Some board games not only require you to implement a good strategy, they require you to negotiate with the very opponents you're trying to defeat. These are my picks for the best negotiation board games.
01 of 10
For 2 to 7 players, ages 12 and up. Designed by Allan B. Calhamer, published by Avalon Hill.
Europe, circa 1900. Up to seven powers compete to control the continent by making and sometimes breaking promises as armies and navies move around the board. Be ready to spend most of an entire day (each game takes about six hours) playing Diplomacy, but if you're into negotiation games there is none better.
02 of 10
I'm the Boss
For 3 to 6 players, ages 12 and up. Designed by Sid Sackson, published by Face 2 Face Games.
I'm the Boss is a masterful game in which players try to perfect the art of the deal. On your turn, you're the boss—and you decide if a deal's worth trying to make or not. Of course, someone else can try to take the "boss" title away from you. Or they could tie up key investors so the deal can't be made. This is probably the ultimate fast-paced wheeling and dealing board game.
03 of 10
For 3 to 5 players, ages 12 and up. Designed by Karsten Hartwig, published by Alea (original edition) and Z-Man Games.
Just about everything can be negotiated in this board games. Each round, players acquire properties on various city blocks, then are given randomly drawn tiles which represent businesses (such as a factory, a restaurant, and a laundry). At that point, players negotiate using the properties, the businesses, and their cash to try and build businesses with enough adjacent squares to earn bonus payments for a completed business. Every tile played provides some sort of cash back, but victory will be difficult without at least one or two completed businesses.
04 of 10
For 3 to 5 players, ages 12 and up. Designed by Stefan Dorra, published by Mayfair Games/Amigo Spiel.
Intrigue is one of the nastiest negotiation games, which is part of the reason we enjoy it so much. Players are Renaissance-era families looking to secure jobs in the other families' businesses. The main tool at their disposal is bribery. Unfortunately, any player accepting a bribe is under absolutely no obligation to honor and commitments that are made. Before starting a game of Intrigue, be sure you're playing with people who will still be your friends when it's over.Continue to 5 of 10 below.
05 of 10
For 2 to 5 players, ages 12 and up. Designed by Rüdiger Dorn, published by Alea/Rio Grande Games (original edition) and Asmodée Editions/Filosofia.
On every turn, every action is negotiated. "Who will pay me to move into this building? How much?" As with most negotiation games, you have to play with the right crowd or else risk games that drag on for too long. But Genoa, previously released as Traders of Genoa, is full of tough negotiations.
06 of 10
For 2 to 7 players, ages 12 and up. Designed by Ben Grossman, Eric Goldberg, and Vincent Tsao, published by West End Games.
Players, working as ruling families of the mythical la Republica de los Bananas, try to connive, cajole, threaten and (occasionally) ally their way to the biggest bank account. The first step is to elect El Presidente, then to determine how large his budget is. But determining the budget is not simple—El Presidente draws a number of cards but keeps the amount on those cards secret when he proposes his budget for the year. So no one will know for sure how much he keeps for himself.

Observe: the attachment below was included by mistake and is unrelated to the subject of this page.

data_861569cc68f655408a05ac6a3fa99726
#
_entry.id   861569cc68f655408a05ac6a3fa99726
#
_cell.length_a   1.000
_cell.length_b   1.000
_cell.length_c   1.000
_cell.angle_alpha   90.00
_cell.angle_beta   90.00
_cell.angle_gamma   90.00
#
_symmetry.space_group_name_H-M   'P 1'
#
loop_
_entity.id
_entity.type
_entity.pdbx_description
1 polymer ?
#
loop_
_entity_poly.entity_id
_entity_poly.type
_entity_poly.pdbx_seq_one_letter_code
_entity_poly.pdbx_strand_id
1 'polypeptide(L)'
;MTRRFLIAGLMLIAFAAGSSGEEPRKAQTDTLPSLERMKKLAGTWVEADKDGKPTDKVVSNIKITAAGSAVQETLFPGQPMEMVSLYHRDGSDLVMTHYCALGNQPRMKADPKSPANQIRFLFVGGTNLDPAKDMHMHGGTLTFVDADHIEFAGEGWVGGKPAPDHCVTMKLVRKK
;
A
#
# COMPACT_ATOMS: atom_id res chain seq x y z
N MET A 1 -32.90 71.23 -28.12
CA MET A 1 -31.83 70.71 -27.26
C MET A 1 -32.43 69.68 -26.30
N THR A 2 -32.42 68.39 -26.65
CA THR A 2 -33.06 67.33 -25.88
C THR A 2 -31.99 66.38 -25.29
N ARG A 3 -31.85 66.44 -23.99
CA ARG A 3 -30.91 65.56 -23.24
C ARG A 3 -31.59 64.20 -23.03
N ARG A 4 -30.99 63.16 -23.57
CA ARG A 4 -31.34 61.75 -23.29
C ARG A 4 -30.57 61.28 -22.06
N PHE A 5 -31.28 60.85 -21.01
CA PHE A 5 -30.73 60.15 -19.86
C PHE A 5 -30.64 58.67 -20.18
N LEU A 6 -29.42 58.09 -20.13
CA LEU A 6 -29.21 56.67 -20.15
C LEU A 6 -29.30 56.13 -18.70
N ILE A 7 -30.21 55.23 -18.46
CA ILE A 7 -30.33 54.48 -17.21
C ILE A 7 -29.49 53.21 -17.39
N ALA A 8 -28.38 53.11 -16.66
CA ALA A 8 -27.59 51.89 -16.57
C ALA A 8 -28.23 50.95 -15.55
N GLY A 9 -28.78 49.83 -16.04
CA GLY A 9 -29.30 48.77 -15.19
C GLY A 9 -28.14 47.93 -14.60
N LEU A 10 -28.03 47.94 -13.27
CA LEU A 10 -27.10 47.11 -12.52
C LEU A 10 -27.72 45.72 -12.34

07 of 10
For 3 to 6 players, ages 12 and up. Designed by Bruno Faidutti, published by Descartes Editeur.
Killing dragons is easy. Splitting the loot is the difficult part. In this clever game, players work together to slay dragons and claim their treasure. Once the dragon is dispatched, you have exactly one minute to come to an agreement on how the gold and gems get divided—if you don't, no one gets anything.
08 of 10
For 3 to 5 players, ages 10 and up. Designed by Reiner Knizia, published by Mayfair Games/Amigo Spiel.
Players are members of the Roman Senate, looking to advance to top leadership positions. But the only way to move up through the committees is to win a majority of the vote—and doing that usually means getting support from your opponents. The good news is that you do win prestige points for supporting opponents. Once the five top positions have been filled, the game ends. Of the players with a Senator in the top five, the one with the most prestige wins.Continue to 9 of 10 below.
09 of 10
For 3 to 6 players, ages 12 and up. Designed by Ronald Wettering, published by Z-Man Games.
If any game is nastier than Intrigue, it's Lifeboats. Here, a boating accident has left players spread out over six lifeboats. Everyone wants to make it to one of the islands ahead, but the boats are springing leaks and pawns are swimming from boat to boat—all while only one boat moves forward each turn. If a full boat springs another leak, the players in the boat vote on who to toss overboard. The player who earns the most points by having his pawns reach shore safely wins.
10 of 10
For 3 to 5 players, ages 10 and up. Designed by Bill Eberle, Bill Norton, Jack Kittredge, and Peter Olotka, published by Fantasy Flight Games.
Negotiation isn't all that it takes to win Cosmic Encounter, but it certainly helps. Each player controls an alien race with a unique special power and is trying to be the first to establish five colonies on planets outside his home system.